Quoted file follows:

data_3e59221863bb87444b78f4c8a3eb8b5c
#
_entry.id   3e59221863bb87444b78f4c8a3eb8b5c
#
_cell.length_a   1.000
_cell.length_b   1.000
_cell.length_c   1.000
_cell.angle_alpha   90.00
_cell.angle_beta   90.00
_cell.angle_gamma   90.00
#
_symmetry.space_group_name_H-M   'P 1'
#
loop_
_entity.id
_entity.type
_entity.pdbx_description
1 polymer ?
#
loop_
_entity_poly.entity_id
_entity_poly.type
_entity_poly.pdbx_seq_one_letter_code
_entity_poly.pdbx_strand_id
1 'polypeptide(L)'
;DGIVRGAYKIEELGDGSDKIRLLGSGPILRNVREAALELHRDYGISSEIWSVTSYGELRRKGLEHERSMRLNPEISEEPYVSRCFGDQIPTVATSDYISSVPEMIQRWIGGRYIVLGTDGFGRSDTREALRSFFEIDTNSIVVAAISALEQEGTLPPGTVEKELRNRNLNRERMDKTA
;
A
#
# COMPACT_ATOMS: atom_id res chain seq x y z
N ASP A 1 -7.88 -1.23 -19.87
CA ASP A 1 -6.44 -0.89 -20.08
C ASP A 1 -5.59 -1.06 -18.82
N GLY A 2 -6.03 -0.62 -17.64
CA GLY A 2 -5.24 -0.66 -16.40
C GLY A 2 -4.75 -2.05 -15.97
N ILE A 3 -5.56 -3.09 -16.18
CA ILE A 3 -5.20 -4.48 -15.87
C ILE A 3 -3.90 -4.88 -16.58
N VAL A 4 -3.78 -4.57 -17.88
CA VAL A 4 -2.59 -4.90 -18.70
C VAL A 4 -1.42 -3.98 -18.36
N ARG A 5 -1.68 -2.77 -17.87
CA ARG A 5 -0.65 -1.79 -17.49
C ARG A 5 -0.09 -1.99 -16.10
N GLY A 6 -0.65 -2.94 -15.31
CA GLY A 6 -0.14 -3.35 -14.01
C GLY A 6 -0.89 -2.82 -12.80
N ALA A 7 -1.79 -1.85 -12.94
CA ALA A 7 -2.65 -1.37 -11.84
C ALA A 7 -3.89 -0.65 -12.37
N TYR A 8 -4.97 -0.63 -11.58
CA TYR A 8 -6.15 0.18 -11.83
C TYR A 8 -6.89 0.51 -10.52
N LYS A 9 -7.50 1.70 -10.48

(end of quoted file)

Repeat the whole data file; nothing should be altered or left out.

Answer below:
data_3e59221863bb87444b78f4c8a3eb8b5c
#
_entry.id   3e59221863bb87444b78f4c8a3eb8b5c
#
_cell.length_a   1.000
_cell.length_b   1.000
_cell.length_c   1.000
_cell.angle_alpha   90.00
_cell.angle_beta   90.00
_cell.angle_gamma   90.00
#
_symmetry.space_group_name_H-M   'P 1'
#
loop_
_entity.id
_entity.type
_entity.pdbx_description
1 polymer ?
#
loop_
_entity_poly.entity_id
_entity_poly.type
_entity_poly.pdbx_seq_one_letter_code
_entity_poly.pdbx_strand_id
1 'polypeptide(L)'
;DGIVRGAYKIEELGDGSDKIRLLGSGPILRNVREAALELHRDYGISSEIWSVTSYGELRRKGLEHERSMRLNPEISEEPYVSRCFGDQIPTVATSDYISSVPEMIQRWIGGRYIVLGTDGFGRSDTREALRSFFEIDTNSIVVAAISALEQEGTLPPGTVEKELRNRNLNRERMDKTA
;
A
#
# COMPACT_ATOMS: atom_id res chain seq x y z
N ASP A 1 -7.88 -1.23 -19.87
CA ASP A 1 -6.44 -0.89 -20.08
C ASP A 1 -5.59 -1.06 -18.82
N GLY A 2 -6.03 -0.62 -17.64
CA GLY A 2 -5.24 -0.66 -16.40
C GLY A 2 -4.75 -2.05 -15.97
N ILE A 3 -5.56 -3.09 -16.18
CA ILE A 3 -5.20 -4.48 -15.87
C ILE A 3 -3.90 -4.88 -16.58
N VAL A 4 -3.78 -4.57 -17.88
CA VAL A 4 -2.59 -4.90 -18.70
C VAL A 4 -1.42 -3.98 -18.36
N ARG A 5 -1.68 -2.77 -17.87
CA ARG A 5 -0.65 -1.79 -17.49
C ARG A 5 -0.09 -1.99 -16.10
N GLY A 6 -0.65 -2.94 -15.31
CA GLY A 6 -0.14 -3.35 -14.01
C GLY A 6 -0.89 -2.82 -12.80
N ALA A 7 -1.79 -1.85 -12.94
CA ALA A 7 -2.65 -1.37 -11.84
C ALA A 7 -3.89 -0.65 -12.37
N TYR A 8 -4.97 -0.63 -11.58
CA TYR A 8 -6.15 0.18 -11.83
C TYR A 8 -6.89 0.51 -10.52
N LYS A 9 -7.50 1.70 -10.48